Understanding Bone Sarcomas

The most common bone sarcomas are osteosarcoma, Ewing’s sarcoma, chondrosarcoma, giant cell tumours and chordomas, with osteosarcomas and chondrosarcomas being the most frequent, accounting for over half of all the malignant bone tumour diagnoses.

  • Osteosarcoma is the most frequent primary cancer of bone. It is estimated that per year, 2-3 persons in one million are affected by it. It occurs more often in adolescents (age 15–19), where it accounts for >10% of all solid cancers, with a slightly elevated number of diagnosis in males. There is another peak of incidencxe at age >70.
  • Ewing’s sarcoma (ES) is the third most common bone sarcoma. It occurs most frequently in children and adolescents, but is also seen in young adults. Median age at diagnosis is 15 years, with males being more often affected than females. ES is mostly found in legs and arms (50 %) and the pelvic bones (25%), followed by the ribs and spine. ES may involve any bone and (less commonly in children) soft tissues.
  • Chondrosarcoma is the most frequently occurring bone sarcoma of adulthood. About 2 out of one million people receive this diagnosis, commonly between 30 and 60 years of age.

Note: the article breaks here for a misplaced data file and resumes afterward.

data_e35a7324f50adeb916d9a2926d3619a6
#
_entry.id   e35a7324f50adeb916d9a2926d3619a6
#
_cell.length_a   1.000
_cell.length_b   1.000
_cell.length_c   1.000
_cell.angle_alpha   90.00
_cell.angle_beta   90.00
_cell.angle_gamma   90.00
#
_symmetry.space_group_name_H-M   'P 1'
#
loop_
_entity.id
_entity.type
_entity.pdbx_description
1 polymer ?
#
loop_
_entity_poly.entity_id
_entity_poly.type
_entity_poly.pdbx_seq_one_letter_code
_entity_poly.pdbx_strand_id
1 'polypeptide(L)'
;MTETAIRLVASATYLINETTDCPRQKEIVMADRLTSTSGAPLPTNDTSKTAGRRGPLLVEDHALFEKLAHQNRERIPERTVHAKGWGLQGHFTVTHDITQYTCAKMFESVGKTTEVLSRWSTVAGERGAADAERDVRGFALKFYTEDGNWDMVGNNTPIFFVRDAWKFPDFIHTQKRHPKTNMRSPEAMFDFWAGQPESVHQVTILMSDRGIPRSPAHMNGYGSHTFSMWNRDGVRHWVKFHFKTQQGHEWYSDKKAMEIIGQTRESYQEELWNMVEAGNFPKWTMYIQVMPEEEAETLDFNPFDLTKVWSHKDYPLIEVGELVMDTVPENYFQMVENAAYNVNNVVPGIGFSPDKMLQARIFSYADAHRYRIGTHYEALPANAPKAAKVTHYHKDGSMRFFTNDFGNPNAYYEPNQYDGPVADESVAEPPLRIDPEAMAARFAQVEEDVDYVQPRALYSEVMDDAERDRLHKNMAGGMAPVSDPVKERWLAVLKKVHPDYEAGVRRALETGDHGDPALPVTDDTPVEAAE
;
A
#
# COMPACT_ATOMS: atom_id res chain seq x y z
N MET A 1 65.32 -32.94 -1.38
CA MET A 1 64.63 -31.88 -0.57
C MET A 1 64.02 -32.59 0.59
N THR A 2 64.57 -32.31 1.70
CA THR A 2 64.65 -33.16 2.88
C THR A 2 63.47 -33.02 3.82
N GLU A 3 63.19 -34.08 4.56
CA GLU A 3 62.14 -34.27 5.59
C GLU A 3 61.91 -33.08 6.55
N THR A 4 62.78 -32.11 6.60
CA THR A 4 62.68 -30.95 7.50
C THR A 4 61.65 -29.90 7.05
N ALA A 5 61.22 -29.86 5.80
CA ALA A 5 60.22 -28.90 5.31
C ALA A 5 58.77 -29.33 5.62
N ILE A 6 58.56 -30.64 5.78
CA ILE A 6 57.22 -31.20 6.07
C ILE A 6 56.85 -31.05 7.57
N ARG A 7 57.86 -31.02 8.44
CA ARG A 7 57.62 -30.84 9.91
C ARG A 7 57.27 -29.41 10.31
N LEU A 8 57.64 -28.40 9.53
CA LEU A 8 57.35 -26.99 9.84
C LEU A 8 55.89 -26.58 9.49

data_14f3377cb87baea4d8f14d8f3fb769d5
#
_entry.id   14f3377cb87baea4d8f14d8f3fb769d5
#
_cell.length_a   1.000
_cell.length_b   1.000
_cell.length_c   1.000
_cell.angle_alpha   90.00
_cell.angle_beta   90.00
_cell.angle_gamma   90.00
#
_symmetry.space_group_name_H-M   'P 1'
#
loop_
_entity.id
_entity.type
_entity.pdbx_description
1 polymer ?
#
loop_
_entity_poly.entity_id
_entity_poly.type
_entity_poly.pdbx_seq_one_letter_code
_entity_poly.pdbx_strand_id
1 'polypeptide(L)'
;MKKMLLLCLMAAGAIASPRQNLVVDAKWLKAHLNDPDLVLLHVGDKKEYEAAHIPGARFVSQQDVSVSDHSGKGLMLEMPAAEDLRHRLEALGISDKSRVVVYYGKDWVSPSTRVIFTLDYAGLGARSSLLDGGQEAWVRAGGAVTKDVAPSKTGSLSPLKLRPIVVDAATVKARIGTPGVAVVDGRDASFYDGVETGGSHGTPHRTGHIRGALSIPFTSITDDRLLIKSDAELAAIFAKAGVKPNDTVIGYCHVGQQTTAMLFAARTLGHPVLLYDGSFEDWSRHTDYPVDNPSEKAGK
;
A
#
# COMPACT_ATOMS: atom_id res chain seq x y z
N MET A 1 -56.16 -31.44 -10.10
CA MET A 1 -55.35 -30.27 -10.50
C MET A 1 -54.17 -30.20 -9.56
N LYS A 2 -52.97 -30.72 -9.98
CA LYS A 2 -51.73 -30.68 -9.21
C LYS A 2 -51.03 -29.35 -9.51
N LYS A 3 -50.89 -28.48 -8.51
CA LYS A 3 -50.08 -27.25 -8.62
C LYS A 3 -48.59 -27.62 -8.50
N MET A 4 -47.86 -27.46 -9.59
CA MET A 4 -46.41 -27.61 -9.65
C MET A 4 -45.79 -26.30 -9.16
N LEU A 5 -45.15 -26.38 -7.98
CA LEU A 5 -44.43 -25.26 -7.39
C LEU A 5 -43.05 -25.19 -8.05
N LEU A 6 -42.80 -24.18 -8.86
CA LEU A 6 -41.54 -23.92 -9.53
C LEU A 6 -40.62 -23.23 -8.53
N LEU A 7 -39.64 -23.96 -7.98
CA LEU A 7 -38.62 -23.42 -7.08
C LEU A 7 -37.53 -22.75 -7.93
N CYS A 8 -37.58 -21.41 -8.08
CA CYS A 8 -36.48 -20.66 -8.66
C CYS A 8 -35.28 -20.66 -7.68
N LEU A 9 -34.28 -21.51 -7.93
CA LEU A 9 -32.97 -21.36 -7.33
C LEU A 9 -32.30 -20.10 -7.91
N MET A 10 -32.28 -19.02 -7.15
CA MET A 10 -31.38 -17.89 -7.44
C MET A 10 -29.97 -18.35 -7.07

• Giant cell tumours of bone are locally aggressive and rarely metastasise. They are most frequent in young adults and are more common in females.
  • Chordomas are rare spinal tumours most frequently at the neck or pelvis (sacrum). They have an incidence of 0.5 per million population per year.

The causes of bone sarcomas are unknown. However, some risk factors have been identified that might lead to a higher probability of developing bone cancer. Among them are genetic predispositions, Paget’s disease and exposure to radiation.

The rarity of the disease combined with the need for a combination of different therapies make bone sarcomas very difficult to treat correctly. Therefore, please remember: All sarcomas need to be treated by specialists, if possible in specialized centers!



[iv] ESMO Patient Guide, 2016.

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